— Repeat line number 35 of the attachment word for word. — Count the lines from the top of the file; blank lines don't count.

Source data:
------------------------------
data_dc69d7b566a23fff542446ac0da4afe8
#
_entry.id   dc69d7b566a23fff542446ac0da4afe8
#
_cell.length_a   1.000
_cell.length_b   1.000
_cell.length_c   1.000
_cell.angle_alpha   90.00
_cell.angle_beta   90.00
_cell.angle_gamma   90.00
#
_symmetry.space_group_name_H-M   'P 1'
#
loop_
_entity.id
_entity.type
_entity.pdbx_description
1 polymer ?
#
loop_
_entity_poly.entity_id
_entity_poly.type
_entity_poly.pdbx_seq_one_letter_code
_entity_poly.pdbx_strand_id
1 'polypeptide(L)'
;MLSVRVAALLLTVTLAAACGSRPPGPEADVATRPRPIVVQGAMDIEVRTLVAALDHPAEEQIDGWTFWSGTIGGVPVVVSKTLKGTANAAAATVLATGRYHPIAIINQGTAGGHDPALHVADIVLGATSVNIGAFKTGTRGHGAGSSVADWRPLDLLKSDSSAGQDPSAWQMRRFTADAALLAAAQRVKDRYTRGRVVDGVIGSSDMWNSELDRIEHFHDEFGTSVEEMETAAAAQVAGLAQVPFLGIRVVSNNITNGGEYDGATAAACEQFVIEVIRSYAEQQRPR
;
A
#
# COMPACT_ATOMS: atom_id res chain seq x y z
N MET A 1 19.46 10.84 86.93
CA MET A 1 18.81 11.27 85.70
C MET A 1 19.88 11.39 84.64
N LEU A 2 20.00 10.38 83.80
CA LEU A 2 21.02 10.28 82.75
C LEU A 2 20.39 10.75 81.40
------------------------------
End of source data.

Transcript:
CA LEU A 2 21.02 10.28 82.75